Piotr Djaków

NSIDC SIE drop to 4.45*10^6 km^2.
http://meteomodel.pl/index.php/arcticice
Third image on this page show what happens if SIE will follow 1979-2011 values.

crandles

Nice Graphs Piotr. :-)

Jim_pettit
Jim Williams wrote: Jim Pettit I really miss seeing your distance to CT Area Record graph today.

So you're the one! ;-)

Now that the record has been broken, that version is obsolete. I'm working on another version that shows forecasting in a better way, but a major IT implementation project IRL has limited my ice time this weekend. So maybe by Wednesday...

Jeffrey Davis

" ... and are brazing themselves for how this will impact them in the end."

I nominate that substitution ("brazing" for "bracing") as the Freudian slip of the day. We are definitely going to get brazed in the end.

braze v. Form, fix, or join by soldering with an alloy of copper and zinc at high temperature.

Kevin McKinney

A personal take on the SI crash now ongoing--most everybody here will have the scientific info presented already, but may want to check this out anyway:

http://doc-snow.hubpages.com/hub/A-Love-Story-And-A-Clearance-Sale

Twemoran

Kevin - beautifully put & informative

Terry

Bfraser

@SekeRob

The thing I was noticing was that your old graph has the date of minimum information:

http://i137.photobucket.com/albums/q210/Sekerob/Climate/CT_SIA_Annual_MinimaProj.png

but the new one doesn't:

http://i137.photobucket.com/albums/q210/Sekerob/Climate/NSIDC_SIE_Annual_Minima.png

so the y-axis is confusing in this context. Either that or my browser isn't rendering correctly.....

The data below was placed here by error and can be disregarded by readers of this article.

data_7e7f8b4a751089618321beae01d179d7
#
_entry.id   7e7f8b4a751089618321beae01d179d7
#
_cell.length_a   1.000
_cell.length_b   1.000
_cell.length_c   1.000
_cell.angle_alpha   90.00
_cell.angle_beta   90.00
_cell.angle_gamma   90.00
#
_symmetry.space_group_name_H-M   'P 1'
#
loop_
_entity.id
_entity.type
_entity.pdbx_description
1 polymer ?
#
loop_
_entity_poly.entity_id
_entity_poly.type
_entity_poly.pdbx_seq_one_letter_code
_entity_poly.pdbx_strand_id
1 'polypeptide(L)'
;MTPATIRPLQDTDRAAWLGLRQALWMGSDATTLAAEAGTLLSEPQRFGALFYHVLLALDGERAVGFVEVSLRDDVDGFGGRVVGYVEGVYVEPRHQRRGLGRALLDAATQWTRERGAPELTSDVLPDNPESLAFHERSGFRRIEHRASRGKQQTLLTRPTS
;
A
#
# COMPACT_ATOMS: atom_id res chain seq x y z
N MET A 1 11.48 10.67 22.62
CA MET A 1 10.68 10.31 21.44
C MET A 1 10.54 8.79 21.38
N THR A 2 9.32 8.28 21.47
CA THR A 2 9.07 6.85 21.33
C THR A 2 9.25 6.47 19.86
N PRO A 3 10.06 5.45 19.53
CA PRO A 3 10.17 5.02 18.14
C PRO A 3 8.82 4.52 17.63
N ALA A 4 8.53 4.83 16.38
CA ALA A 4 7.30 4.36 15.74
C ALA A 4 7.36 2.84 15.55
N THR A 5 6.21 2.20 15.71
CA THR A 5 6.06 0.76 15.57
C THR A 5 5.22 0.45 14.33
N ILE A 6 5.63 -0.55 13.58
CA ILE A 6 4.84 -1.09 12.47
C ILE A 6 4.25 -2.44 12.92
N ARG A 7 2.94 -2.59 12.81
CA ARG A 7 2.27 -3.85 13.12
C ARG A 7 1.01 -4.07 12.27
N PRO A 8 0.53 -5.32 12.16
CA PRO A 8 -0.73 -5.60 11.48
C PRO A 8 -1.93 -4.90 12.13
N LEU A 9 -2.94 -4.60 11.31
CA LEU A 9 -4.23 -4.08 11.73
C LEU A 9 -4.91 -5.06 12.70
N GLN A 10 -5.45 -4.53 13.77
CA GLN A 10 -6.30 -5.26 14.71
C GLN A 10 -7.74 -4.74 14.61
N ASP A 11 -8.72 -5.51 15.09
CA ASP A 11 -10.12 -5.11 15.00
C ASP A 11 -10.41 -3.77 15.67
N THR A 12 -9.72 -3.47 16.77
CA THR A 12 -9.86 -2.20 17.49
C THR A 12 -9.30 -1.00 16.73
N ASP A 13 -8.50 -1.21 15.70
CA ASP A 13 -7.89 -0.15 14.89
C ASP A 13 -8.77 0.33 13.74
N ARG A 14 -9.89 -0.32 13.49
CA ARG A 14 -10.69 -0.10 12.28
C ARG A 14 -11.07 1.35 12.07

Thanks for all of the time you've put into this project -- I'm just a nit-picker....

bill

DrTskoul

Can any smarty pants here calculate the icepack perimeter? I suspect that it will be one of the metrics that can correlate with the melting rate and the ice quality or (icepack area)/(icepack extent) ratio. ImageJ might have the appropriate tools?

Just a thought. Also I figured out that the fractal dimension of the icepack must increase the lower the quality and the higher the fracturing of the pack. Can be a simple metric?

Seke Rob

Re Bfraser | August 20, 2012 at 19:46

Bill, your browser cache is likely picking up the first draft version. The later have the dateline and also the annual 1 day minima printed on the red segments [now also the minimum values]: Photobucket gives this direct link, not seeing a difference in the path with the one you posted.

http://i137.photobucket.com/albums/q210/Sekerob/Climate/NSIDC_SIE_Annual_Minima.png

One thing that has my ire is how Photobucket and Google/Picasa cache images, and wont serve an update to the viewer if there are just small changes. Now with the Google Site I set up and that tapping into Photobucket, it could become worse, double whammy.

Copy of your post:
http://i137.photobucket.com/albums/q210/Sekerob/Climate/NSIDC_SIE_Annual_Minima.png
Link copy from Photobucket directly:
http://i137.photobucket.com/albums/q210/Sekerob/Climate/NSIDC_SIE_Annual_Minima.png

Spot the difference... none.

cheers

Kevin McKinney